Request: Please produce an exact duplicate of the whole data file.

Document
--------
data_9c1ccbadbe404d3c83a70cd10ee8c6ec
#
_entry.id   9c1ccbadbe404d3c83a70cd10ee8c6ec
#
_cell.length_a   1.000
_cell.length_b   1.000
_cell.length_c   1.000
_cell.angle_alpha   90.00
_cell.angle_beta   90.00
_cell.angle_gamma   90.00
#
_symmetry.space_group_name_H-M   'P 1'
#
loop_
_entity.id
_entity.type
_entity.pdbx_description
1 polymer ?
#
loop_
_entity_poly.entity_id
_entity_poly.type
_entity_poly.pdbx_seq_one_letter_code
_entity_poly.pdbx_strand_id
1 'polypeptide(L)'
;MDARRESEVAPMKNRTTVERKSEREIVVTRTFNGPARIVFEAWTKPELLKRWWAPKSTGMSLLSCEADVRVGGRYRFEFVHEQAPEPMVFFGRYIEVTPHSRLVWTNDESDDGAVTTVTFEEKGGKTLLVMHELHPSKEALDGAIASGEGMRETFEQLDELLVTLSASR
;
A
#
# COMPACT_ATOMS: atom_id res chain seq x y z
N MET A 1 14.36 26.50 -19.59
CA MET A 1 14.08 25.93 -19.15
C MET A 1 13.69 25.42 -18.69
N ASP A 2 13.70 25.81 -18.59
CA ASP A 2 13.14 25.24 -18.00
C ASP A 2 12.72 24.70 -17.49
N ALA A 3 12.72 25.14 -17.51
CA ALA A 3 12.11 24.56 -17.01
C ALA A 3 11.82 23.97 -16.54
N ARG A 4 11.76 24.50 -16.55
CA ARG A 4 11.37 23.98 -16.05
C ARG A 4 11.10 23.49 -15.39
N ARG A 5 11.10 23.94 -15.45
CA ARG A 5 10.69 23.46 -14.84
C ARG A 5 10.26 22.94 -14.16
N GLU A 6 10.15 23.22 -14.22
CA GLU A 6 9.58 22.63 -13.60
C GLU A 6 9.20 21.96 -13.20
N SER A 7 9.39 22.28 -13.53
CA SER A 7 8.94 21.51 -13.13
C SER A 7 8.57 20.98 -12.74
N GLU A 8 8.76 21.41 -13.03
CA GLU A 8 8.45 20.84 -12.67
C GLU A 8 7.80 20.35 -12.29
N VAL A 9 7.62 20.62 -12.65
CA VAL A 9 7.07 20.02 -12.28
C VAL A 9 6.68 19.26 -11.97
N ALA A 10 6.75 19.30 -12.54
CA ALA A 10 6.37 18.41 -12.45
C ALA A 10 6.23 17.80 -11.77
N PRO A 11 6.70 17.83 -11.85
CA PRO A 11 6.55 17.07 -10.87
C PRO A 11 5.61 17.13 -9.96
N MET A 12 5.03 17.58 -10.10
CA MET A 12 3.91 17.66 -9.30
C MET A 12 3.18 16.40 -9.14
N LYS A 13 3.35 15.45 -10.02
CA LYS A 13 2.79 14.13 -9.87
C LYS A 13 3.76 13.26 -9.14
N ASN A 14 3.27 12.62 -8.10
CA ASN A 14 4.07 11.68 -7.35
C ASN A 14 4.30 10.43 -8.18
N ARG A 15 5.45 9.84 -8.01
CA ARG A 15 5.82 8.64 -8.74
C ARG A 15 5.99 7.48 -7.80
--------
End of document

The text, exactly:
data_9c1ccbadbe404d3c83a70cd10ee8c6ec
#
_entry.id   9c1ccbadbe404d3c83a70cd10ee8c6ec
#
_cell.length_a   1.000
_cell.length_b   1.000
_cell.length_c   1.000
_cell.angle_alpha   90.00
_cell.angle_beta   90.00
_cell.angle_gamma   90.00
#
_symmetry.space_group_name_H-M   'P 1'
#
loop_
_entity.id
_entity.type
_entity.pdbx_description
1 polymer ?
#
loop_
_entity_poly.entity_id
_entity_poly.type
_entity_poly.pdbx_seq_one_letter_code
_entity_poly.pdbx_strand_id
1 'polypeptide(L)'
;MDARRESEVAPMKNRTTVERKSEREIVVTRTFNGPARIVFEAWTKPELLKRWWAPKSTGMSLLSCEADVRVGGRYRFEFVHEQAPEPMVFFGRYIEVTPHSRLVWTNDESDDGAVTTVTFEEKGGKTLLVMHELHPSKEALDGAIASGEGMRETFEQLDELLVTLSASR
;
A
#
# COMPACT_ATOMS: atom_id res chain seq x y z
N MET A 1 14.36 26.50 -19.59
CA MET A 1 14.08 25.93 -19.15
C MET A 1 13.69 25.42 -18.69
N ASP A 2 13.70 25.81 -18.59
CA ASP A 2 13.14 25.24 -18.00
C ASP A 2 12.72 24.70 -17.49
N ALA A 3 12.72 25.14 -17.51
CA ALA A 3 12.11 24.56 -17.01
C ALA A 3 11.82 23.97 -16.54
N ARG A 4 11.76 24.50 -16.55
CA ARG A 4 11.37 23.98 -16.05
C ARG A 4 11.10 23.49 -15.39
N ARG A 5 11.10 23.94 -15.45
CA ARG A 5 10.69 23.46 -14.84
C ARG A 5 10.26 22.94 -14.16
N GLU A 6 10.15 23.22 -14.22
CA GLU A 6 9.58 22.63 -13.60
C GLU A 6 9.20 21.96 -13.20
N SER A 7 9.39 22.28 -13.53
CA SER A 7 8.94 21.51 -13.13
C SER A 7 8.57 20.98 -12.74
N GLU A 8 8.76 21.41 -13.03
CA GLU A 8 8.45 20.84 -12.67
C GLU A 8 7.80 20.35 -12.29
N VAL A 9 7.62 20.62 -12.65
CA VAL A 9 7.07 20.02 -12.28
C VAL A 9 6.68 19.26 -11.97
N ALA A 10 6.75 19.30 -12.54
CA ALA A 10 6.37 18.41 -12.45
C ALA A 10 6.23 17.80 -11.77
N PRO A 11 6.70 17.83 -11.85
CA PRO A 11 6.55 17.07 -10.87
C PRO A 11 5.61 17.13 -9.96
N MET A 12 5.03 17.58 -10.10
CA MET A 12 3.91 17.66 -9.30
C MET A 12 3.18 16.40 -9.14
N LYS A 13 3.35 15.45 -10.02
CA LYS A 13 2.79 14.13 -9.87
C LYS A 13 3.76 13.26 -9.14
N ASN A 14 3.27 12.62 -8.10
CA ASN A 14 4.07 11.68 -7.35
C ASN A 14 4.30 10.43 -8.18
N ARG A 15 5.45 9.84 -8.01
CA ARG A 15 5.82 8.64 -8.74
C ARG A 15 5.99 7.48 -7.80